by Kassandra Lamb (on behalf of the whole gang)
At Halloween, I often wax nostalgic about my mother’s DIY Halloween costumes. This year, I asked the other misterio press authors if they had ever made (or had made for them) DIY Halloween costumes. Here are some of our happy memories…
We didn’t have a lot of money when I was a little kid, so store-bought costumes were beyond our means.
And they were a newfangled thing, not very realistic—usually just something printed on a cheap plastic poncho and a mask.
Lucky for us, my mom was handy and had a good imagination. She would cobbled together costumes from old clothes and other things around the house.
Her best effort was the year she and my dad went to a Halloween party as Palladin (from the TV show, Have Gun–Will Travel) and his sidekick, the Chinese bellhop at the hotel where Palladin was a permanent resident.
Probably wouldn’t be considered politically correct today, but this was 1962.
My father looked a bit like Richard Boone, the actor who played Palladin, complete with a pencil mustache, and that similarity was Mom’s inspiration.
She then modified the costumes for my older brother and myself, and we went trick-or-treating in them. Really wish I had a pic of that!! I remember all the compliments we got though, and LOTS of candy that year.
I can’t claim to be as creative as my mother, and I’m definitely not as good a seamstress, but I did managed to make some pretty cool DIY Halloween costumes for my son.
Including this pirate costume from second grade. My mother provided the stuffed parrot.
When you’re a parent, you learn plenty fast how to DIY stuff. Shoe boxes, stencils, and macaroni are our BFFs. We wield Ye Olde Hot Glue Gun with nary a thought for our own fingers.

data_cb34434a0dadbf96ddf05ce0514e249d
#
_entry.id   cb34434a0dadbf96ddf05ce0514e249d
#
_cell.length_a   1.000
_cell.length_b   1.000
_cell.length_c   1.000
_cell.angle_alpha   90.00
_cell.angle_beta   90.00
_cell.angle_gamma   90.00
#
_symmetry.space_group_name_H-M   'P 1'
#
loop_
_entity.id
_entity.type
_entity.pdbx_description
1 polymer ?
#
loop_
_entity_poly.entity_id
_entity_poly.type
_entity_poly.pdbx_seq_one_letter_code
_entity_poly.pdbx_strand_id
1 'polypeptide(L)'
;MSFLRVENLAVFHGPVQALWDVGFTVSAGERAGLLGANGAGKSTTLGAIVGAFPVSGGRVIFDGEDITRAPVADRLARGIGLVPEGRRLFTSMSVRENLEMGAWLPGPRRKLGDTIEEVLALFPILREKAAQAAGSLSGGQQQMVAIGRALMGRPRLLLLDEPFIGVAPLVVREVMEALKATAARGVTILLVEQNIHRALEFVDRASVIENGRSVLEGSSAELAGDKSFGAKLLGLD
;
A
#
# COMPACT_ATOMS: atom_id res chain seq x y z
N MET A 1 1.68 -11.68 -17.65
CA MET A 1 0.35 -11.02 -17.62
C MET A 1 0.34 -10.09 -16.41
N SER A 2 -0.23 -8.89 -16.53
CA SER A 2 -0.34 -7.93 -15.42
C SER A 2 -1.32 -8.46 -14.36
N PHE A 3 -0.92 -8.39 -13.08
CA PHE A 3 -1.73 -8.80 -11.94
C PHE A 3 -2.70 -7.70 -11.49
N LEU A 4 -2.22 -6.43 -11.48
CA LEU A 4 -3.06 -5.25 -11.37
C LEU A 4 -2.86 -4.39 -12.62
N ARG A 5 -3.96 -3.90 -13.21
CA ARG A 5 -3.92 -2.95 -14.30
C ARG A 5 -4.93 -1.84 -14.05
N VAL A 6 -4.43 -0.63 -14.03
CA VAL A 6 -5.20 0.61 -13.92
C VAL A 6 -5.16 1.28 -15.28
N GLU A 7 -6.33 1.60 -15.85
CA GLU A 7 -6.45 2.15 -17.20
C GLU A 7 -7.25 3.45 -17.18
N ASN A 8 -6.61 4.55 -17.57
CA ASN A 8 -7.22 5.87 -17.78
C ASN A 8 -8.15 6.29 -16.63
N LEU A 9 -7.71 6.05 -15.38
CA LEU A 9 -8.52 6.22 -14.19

Bring it on, kiddo. You need a Native American teepee diorama out of toothpicks and flour tortillas…no problem! Your soccer team wants a dino-skeleton banner out of craft felt, PVC pipe, and rebar…no problem!
How about a Halloween costume requiring pinned-on craft foam and a black turtleneck…no problem!
Ah, but pride goeth before the fall.
Then comes the time when son #3 wants a custom-made, realistic Halloween outfit of a video game character you’ve never heard of. Welcome to the realm of cosplay.
Yikes. I mean…ahem, let’s see what we can do.
My sewing machine skills are shaky at best. (Did I list safety pins as one of my BFFs? I should have). But at last, with a lot of jury-rigging and a great deal of patience from son #3, the costume of Altair (from Assassin’s Creed) came to fruition.
And we’ve gotten a lot of mileage out of it: he’s worn it for two Halloweens, two fandom conventions, and two Halloween orchestra concerts (back when he played cello in school).
And we aren’t done with it yet! His older brother, son #2, caught the cosplay bug (he’s in his 20s, and too old for Halloween). That’s him on the far right. You’ll notice the white tunic and arm/leg gauntlets are the same, and he just changed up a few elements. He was a big hit at the Renaissance Fair!
Unfortunately, I don’t have any pics, but my daughter once went to a Halloween party as static cling.
We hot glued used dryer sheets to an old sweatshirt and jeans. Then I made her hair stand up all over with gel.
That’s the kind of crazy kid I have!
We thought it was brilliant, but sadly she didn’t win the most creative costume award.
When I was still teaching, I put a lot of effort into my costumes. Halloween was a big deal at Watsonville High School—lots of students in costume!
I think Halloween’s close correspondence to Dia de los Muertos on Nov. 2nd made it a better cultural fit for our student body, in Santa Cruz County, California, than some other holidays.
In the wood nymph costume, I made the paper mache mask. It’s kind of creepy, but hey, that’s Halloween. And I sewed my green felt skirt and top.
But the Collaboration costume below is probably my favorite. My colleague, Karyn, and I collaborated in the AVID program.
The AVID (Advancement Via Individual Determination) program targeted students with the desire to go to college who might need a boost—not top-notch or at-risk students, just average+ students.